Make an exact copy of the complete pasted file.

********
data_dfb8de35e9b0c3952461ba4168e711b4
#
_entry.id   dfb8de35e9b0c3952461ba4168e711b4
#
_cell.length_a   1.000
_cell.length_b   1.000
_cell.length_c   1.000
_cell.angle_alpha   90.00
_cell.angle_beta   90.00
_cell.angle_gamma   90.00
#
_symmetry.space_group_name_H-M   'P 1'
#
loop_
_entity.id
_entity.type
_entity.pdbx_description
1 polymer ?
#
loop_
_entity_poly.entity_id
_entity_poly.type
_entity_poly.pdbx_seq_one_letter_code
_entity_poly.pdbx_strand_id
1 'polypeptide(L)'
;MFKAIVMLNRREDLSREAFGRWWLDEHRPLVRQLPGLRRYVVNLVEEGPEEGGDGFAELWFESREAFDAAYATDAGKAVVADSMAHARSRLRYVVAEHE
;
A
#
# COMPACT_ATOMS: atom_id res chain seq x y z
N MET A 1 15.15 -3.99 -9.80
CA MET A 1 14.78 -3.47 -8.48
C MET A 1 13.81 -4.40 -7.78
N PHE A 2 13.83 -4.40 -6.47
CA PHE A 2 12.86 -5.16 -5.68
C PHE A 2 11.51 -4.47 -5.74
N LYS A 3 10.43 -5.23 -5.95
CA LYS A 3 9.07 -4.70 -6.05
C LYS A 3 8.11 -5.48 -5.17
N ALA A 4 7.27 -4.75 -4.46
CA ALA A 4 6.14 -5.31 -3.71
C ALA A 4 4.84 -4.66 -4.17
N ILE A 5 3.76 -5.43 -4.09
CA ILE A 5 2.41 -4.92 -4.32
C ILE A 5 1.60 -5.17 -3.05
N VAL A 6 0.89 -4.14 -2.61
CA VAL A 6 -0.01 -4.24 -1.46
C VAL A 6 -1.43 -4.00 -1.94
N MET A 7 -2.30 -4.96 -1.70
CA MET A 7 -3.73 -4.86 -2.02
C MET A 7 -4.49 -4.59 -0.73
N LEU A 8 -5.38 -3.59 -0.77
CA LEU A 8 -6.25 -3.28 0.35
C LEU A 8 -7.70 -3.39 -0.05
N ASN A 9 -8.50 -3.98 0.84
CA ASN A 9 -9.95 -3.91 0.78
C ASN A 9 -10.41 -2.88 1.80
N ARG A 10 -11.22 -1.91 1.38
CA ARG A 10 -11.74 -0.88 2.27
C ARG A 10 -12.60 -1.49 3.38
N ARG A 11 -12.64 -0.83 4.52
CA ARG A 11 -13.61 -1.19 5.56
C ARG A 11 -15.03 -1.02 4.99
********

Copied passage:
data_dfb8de35e9b0c3952461ba4168e711b4
#
_entry.id   dfb8de35e9b0c3952461ba4168e711b4
#
_cell.length_a   1.000
_cell.length_b   1.000
_cell.length_c   1.000
_cell.angle_alpha   90.00
_cell.angle_beta   90.00
_cell.angle_gamma   90.00
#
_symmetry.space_group_name_H-M   'P 1'
#
loop_
_entity.id
_entity.type
_entity.pdbx_description
1 polymer ?
#
loop_
_entity_poly.entity_id
_entity_poly.type
_entity_poly.pdbx_seq_one_letter_code
_entity_poly.pdbx_strand_id
1 'polypeptide(L)'
;MFKAIVMLNRREDLSREAFGRWWLDEHRPLVRQLPGLRRYVVNLVEEGPEEGGDGFAELWFESREAFDAAYATDAGKAVVADSMAHARSRLRYVVAEHE
;
A
#
# COMPACT_ATOMS: atom_id res chain seq x y z
N MET A 1 15.15 -3.99 -9.80
CA MET A 1 14.78 -3.47 -8.48
C MET A 1 13.81 -4.40 -7.78
N PHE A 2 13.83 -4.40 -6.47
CA PHE A 2 12.86 -5.16 -5.68
C PHE A 2 11.51 -4.47 -5.74
N LYS A 3 10.43 -5.23 -5.95
CA LYS A 3 9.07 -4.70 -6.05
C LYS A 3 8.11 -5.48 -5.17
N ALA A 4 7.27 -4.75 -4.46
CA ALA A 4 6.14 -5.31 -3.71
C ALA A 4 4.84 -4.66 -4.17
N ILE A 5 3.76 -5.43 -4.09
CA ILE A 5 2.41 -4.92 -4.32
C ILE A 5 1.60 -5.17 -3.05
N VAL A 6 0.89 -4.14 -2.61
CA VAL A 6 -0.01 -4.24 -1.46
C VAL A 6 -1.43 -4.00 -1.94
N MET A 7 -2.30 -4.96 -1.70
CA MET A 7 -3.73 -4.86 -2.02
C MET A 7 -4.49 -4.59 -0.73
N LEU A 8 -5.38 -3.59 -0.77
CA LEU A 8 -6.25 -3.28 0.35
C LEU A 8 -7.70 -3.39 -0.05
N ASN A 9 -8.50 -3.98 0.84
CA ASN A 9 -9.95 -3.91 0.78
C ASN A 9 -10.41 -2.88 1.80
N ARG A 10 -11.22 -1.91 1.38
CA ARG A 10 -11.74 -0.88 2.27
C ARG A 10 -12.60 -1.49 3.38
N ARG A 11 -12.64 -0.83 4.52
CA ARG A 11 -13.61 -1.19 5.56
C ARG A 11 -15.03 -1.02 4.99